The cardinal error of Maess et al. (Martin Braun )

Subject: The cardinal error of Maess et al.
From:    Martin Braun  <nombraun(at)POST.NETLINK.SE>
Date:    Sat, 28 Apr 2001 12:02:50 +0200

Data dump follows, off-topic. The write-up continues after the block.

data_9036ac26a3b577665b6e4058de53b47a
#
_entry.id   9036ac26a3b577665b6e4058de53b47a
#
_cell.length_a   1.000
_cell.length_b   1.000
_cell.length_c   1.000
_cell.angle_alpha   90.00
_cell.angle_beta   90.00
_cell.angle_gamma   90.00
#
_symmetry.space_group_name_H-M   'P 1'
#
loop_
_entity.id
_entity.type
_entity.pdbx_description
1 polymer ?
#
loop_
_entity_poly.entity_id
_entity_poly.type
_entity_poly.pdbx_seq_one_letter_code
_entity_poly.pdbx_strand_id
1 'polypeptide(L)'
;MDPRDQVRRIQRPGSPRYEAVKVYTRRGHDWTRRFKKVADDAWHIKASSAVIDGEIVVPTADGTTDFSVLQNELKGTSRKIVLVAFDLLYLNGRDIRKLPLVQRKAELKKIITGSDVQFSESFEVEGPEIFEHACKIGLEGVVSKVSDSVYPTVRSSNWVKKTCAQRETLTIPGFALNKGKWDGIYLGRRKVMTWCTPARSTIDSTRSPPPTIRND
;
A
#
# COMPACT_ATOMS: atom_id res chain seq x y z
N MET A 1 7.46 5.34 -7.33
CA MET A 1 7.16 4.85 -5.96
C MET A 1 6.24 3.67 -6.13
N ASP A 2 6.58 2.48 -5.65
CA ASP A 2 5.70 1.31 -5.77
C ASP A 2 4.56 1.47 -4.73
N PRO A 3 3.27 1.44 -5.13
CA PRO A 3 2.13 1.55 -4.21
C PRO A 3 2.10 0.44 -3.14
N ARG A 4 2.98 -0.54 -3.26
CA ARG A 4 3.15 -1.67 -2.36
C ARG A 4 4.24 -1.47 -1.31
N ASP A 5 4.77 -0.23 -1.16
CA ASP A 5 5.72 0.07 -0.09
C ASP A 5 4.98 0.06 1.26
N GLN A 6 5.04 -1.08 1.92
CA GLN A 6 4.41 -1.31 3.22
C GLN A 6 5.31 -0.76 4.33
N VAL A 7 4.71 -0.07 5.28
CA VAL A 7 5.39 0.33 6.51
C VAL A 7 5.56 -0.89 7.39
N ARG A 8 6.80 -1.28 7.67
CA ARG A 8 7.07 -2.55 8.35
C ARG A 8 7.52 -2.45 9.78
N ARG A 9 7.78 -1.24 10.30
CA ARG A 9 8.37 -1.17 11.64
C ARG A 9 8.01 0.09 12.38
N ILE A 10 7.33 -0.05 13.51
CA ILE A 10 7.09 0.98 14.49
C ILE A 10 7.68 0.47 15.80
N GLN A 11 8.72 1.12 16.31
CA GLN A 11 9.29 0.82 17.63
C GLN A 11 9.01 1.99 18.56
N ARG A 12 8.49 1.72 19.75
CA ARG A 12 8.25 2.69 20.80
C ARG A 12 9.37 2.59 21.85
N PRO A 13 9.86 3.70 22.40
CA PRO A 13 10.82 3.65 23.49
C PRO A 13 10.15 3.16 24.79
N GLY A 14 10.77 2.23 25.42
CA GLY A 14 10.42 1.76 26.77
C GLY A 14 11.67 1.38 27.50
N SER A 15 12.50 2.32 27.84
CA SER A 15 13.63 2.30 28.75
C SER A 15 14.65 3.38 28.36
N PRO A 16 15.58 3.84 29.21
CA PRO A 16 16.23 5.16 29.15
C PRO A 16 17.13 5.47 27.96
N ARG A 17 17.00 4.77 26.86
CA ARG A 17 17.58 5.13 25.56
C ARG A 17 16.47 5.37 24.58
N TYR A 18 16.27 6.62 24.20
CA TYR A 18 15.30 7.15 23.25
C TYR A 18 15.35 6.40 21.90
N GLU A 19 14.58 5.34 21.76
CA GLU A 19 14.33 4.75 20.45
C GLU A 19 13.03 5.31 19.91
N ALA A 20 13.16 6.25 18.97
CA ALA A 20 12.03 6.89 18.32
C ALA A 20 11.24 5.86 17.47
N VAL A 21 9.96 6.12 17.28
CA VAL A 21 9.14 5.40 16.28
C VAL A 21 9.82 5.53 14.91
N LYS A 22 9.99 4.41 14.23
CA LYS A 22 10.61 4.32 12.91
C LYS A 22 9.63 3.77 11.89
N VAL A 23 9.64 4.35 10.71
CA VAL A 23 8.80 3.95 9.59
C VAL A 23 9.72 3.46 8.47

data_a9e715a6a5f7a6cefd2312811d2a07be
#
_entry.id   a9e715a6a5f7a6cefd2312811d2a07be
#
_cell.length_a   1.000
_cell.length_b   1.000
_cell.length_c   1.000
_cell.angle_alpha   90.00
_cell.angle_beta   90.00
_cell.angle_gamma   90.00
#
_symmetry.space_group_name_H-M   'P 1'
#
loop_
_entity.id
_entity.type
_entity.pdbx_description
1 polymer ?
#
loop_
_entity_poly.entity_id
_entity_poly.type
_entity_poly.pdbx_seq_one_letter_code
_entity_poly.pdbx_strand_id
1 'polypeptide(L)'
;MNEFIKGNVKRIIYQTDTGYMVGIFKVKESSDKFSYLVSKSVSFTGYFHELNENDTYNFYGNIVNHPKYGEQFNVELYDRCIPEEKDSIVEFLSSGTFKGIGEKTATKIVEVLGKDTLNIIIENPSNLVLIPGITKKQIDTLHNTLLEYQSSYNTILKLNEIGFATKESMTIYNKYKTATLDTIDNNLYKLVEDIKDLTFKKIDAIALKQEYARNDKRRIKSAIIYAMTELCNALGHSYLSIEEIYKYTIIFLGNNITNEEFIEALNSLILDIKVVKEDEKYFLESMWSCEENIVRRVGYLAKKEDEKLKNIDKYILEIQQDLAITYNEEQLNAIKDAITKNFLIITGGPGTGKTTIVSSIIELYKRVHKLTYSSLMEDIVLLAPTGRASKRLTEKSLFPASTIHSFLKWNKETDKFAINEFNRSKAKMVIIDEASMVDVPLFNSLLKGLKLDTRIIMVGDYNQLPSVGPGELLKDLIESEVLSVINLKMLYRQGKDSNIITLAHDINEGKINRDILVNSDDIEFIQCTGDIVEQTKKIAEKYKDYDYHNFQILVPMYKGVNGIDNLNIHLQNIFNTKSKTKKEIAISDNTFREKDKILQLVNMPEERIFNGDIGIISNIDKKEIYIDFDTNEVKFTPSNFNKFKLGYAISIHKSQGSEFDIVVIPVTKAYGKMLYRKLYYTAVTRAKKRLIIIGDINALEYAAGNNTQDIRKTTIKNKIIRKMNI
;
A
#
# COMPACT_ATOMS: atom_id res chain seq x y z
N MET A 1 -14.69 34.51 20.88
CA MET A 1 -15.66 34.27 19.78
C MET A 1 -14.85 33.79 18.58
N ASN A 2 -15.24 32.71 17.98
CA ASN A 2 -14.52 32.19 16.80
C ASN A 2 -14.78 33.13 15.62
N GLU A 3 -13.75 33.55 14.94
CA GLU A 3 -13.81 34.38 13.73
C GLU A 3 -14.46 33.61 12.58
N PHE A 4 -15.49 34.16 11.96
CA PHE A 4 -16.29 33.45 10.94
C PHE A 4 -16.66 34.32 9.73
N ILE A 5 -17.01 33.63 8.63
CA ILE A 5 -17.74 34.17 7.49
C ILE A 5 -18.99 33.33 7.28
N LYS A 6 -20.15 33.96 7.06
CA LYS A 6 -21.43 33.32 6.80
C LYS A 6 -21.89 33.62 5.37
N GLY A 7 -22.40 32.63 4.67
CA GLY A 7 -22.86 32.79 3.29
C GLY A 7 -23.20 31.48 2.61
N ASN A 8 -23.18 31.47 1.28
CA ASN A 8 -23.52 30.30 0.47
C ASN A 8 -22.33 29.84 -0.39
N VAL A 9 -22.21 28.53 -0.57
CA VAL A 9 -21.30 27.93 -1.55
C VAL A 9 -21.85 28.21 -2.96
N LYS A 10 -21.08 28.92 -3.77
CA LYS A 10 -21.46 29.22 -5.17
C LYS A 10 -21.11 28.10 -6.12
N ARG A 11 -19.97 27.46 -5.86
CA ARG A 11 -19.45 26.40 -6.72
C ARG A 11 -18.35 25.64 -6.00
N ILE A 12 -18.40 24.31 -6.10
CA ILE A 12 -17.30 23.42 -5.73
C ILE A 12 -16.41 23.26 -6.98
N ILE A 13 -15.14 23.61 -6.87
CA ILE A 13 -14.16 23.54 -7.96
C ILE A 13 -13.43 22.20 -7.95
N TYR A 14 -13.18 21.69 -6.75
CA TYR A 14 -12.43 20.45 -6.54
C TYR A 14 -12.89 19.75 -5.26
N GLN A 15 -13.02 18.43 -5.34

Pierre Divenyi wrote: "I want all the participants to realize that we, as a group, are unlikely to solve the problem of rules in music, ............... So, let's be modest..." Pierre, that was my intention all along. We can learn immensely from the similarities AND the differences between speech and music. But we should try to be aware of what we are doing. That's why I pointed at a serious problem in the study of Maess et al., "Musical Syntax is processed in Broca's area: an MEG study." These authors tried to find evidence in support of their highly controversial concept of a general syntax of musical chords. The data, however, which they recorded can much easier be explained by a simpler concept of tonal habituation. The cardinal error was this: They considered two different major chords, say C-E-G and Db-F-Ab, as "physically (!) identical" and then attributed brain-response differences to different grammatical functions of these chords. This is not justified. The intervals of the two chords are the same, but the acoustic frequencies are different. This means that at ALL levels of the auditory system the chords are processed by different neuron populations. We know this from numerous physiological studies. The brain potentials recorded by Maess et al. signaled expectancy violations. The crucial question in this study is, WHICH expectancies were violated. The authors - in line with their concept - concluded that expectancies concerning a grammar of chord progression were violated. A much simpler interpretation, however, would be that TONAL HABITUATION was violated: The tones Db and Ab (concerning the example above) had not previously appeared in the given chord sequence (which was based on the C-major scale in this example). It's a "rule" in science to focus on the simplest explanation of an observation. The authors here didn't do that. This is a "violation" of a rule that has got nothing to do with arts. It can cause a lot a avoidable confusion and can delay progress in understanding hearing. Martin ----- Original Message ----- From: Pierre Divenyi <pdivenyi(at)MARVA4.NCSC.MED.VA.GOV> To: <AUDITORY(at)LISTS.MCGILL.CA> Sent: Friday, April 27, 2001 8:15 PM Subject: Re: On the Grammar of Music and rules

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